I’m sure you’ve heard it before, maybe even said it yourself: “Just put your blinders on and focus on what you’re doing.”

Sure, blinders are important. We get distracted by every little thing. But what happens when the blinders stop us from discovering what we need to actually get the job done. In creative work, more often than not, we need to remove the blinders (read iPhone, camera, notebook, laptop, etc.) and observe life beyond our periphery. In fact, we need to experience life

Ferris Bueller said it best, “Life moves pretty fast. If you don’t stop and look around once in a while, you could miss it.”

Inspiration is fleeting. It comes and goes in a moments notice. If we’re not aware of our surroundings, we may miss the spark for our next big idea or a the solution to some nagging problem.

Work is work as life is life. We can’t always have our eyes open to everything. Without some focus, we’d never get anything accomplished. But, we can all set aside time to pause whatever we’re working on and experience our surroundings.

Here are a couple ideas to get you started:

1. Play. When you’re at the play ground with your kids, leave your phone in the car. I know that you want to tweet those cute pictures of your kids on the jungle gym, but how about you take the time to experience the jungle gym yourself. If you don’t have kids, just hop in the car now with three of your closest friends and drive to the nearest park. Play is a fantastic way to reorient yourself to your surroundings.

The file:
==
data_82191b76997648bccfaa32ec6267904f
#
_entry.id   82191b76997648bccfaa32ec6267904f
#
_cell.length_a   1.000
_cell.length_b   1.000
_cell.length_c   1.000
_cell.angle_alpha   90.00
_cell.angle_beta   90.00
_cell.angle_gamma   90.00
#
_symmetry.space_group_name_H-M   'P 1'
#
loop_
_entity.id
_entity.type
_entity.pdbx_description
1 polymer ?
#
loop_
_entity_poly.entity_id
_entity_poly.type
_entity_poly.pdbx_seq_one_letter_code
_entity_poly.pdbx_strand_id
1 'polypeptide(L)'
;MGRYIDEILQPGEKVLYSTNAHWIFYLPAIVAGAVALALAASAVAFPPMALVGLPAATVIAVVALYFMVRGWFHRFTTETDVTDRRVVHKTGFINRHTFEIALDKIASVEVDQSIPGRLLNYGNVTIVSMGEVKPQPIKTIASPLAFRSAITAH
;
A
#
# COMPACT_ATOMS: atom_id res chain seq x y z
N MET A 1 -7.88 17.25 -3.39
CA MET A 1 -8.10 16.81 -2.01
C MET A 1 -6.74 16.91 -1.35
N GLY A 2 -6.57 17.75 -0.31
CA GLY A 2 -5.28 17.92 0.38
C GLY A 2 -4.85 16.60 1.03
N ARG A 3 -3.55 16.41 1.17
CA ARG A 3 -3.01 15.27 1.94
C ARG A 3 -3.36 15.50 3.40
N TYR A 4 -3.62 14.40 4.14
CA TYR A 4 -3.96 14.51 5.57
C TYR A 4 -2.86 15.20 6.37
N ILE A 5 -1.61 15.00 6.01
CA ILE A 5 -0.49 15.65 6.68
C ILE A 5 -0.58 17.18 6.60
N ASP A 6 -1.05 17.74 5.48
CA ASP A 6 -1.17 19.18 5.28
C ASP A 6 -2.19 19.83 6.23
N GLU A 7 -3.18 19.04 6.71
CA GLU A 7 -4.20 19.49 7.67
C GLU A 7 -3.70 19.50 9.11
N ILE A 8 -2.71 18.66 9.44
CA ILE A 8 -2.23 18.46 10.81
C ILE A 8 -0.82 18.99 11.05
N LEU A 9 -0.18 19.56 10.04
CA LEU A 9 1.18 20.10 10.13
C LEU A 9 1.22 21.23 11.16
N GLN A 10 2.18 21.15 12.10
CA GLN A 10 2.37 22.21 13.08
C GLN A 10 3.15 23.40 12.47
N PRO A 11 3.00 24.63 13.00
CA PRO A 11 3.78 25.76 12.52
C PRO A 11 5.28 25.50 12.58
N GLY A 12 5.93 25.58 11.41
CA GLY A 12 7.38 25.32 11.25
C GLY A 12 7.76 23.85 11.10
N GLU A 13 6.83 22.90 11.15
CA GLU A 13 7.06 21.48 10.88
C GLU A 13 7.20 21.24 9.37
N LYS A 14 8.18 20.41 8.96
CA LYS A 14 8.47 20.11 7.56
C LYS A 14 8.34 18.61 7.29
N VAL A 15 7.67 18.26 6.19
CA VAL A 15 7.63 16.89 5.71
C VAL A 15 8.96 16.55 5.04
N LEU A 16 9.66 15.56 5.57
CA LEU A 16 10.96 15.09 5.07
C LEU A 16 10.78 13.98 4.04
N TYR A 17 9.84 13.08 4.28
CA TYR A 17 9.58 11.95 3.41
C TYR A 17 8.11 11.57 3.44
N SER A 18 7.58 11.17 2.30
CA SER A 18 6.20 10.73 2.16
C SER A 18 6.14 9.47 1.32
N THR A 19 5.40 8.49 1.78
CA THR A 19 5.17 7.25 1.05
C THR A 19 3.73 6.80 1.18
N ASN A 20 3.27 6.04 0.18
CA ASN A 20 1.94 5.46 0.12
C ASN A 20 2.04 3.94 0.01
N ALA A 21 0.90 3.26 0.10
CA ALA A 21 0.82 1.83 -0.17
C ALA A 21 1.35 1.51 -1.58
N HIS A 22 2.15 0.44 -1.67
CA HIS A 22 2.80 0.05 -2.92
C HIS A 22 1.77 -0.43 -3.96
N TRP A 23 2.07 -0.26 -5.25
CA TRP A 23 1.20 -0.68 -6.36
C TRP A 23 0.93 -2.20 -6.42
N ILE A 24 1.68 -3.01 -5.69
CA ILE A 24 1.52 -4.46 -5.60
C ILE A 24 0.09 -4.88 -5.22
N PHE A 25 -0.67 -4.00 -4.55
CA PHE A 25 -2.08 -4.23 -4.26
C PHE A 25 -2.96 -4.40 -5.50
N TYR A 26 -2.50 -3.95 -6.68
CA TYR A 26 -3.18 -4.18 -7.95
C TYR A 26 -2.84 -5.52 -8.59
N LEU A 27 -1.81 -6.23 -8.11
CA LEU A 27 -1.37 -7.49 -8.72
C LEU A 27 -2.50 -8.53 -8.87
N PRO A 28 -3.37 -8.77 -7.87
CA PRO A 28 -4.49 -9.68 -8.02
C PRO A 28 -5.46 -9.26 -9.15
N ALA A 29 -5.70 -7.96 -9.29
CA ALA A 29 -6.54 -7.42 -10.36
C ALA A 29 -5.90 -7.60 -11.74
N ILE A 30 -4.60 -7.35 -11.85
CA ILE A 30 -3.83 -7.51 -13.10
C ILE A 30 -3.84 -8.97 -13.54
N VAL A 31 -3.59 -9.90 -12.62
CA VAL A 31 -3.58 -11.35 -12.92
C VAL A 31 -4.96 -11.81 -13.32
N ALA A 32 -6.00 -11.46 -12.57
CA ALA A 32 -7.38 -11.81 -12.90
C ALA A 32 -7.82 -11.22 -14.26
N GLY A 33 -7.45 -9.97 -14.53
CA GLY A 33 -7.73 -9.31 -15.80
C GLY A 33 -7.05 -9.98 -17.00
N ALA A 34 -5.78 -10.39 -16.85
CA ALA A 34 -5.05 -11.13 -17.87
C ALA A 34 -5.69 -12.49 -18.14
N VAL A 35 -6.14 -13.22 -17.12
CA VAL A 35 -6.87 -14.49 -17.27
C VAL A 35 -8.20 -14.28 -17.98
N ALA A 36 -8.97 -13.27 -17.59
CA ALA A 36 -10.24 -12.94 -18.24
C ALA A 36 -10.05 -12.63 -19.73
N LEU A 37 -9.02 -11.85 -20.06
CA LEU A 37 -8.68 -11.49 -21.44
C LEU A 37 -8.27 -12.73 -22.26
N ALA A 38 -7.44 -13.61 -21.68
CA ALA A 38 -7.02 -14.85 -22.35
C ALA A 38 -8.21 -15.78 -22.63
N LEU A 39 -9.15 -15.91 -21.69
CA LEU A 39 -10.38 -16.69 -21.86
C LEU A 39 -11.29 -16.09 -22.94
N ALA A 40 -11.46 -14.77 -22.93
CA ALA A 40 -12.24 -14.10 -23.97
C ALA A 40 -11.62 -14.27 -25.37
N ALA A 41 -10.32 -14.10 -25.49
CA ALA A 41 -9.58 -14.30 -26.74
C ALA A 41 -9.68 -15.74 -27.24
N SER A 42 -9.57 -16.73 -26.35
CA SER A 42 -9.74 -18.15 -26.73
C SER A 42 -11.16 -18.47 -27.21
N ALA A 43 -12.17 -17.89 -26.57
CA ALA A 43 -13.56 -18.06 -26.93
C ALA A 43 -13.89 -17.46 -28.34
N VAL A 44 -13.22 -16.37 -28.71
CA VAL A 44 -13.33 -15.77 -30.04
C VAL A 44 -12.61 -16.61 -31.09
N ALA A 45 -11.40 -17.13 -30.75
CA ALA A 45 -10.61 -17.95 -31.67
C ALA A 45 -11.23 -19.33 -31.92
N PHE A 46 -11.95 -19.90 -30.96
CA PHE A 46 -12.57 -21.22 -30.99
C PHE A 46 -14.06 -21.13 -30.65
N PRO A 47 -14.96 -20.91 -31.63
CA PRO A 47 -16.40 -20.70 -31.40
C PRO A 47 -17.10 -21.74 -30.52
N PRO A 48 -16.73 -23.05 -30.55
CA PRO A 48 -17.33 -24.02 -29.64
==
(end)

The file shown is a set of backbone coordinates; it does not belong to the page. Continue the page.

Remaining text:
2. Read a genre that rarely gets your attention. Read a novel if all you read is non-fiction. Open yourself to figure out how the author is writing the story. Oh, and keep a pen nearby or use the note features on your e-reader to keep track of moments that strike you.

3. Choose a new route for your morning or afternoon commute. If you’re feeling brave and you don’t live too far from work, walk or bike to work. Just the slightest change will allow your brain to pay attention differently and discover something hidden from you at 50 mph on a road you drive every day.

4. Watch the commercials. I know, so many of them are annoying and DVRs have become our best friends. But who knows, the next commercial you see could inspire a whole new angle on a project you’ve been working on.

5. Don’t type your meeting notes. Brainstorming and note-taking are incompatible with each other. To allow for the most effective brainstorming, you need to allow your right-brain to experience the meeting as best as possible. When you’re taking notes (a left-brain function), you will actually be hindering your creative capacity. If you need to write during a meeting, draw or doodle. Do something that will keep your right-brain thinking limber.

Those are just a few ideas. I know there are dozens more. What would you add? I’d love to hear your ideas.

Whatever you do, just remember: keep your eyes open and your mind attentive to your surroundings, you’ll be surprised what you notice.

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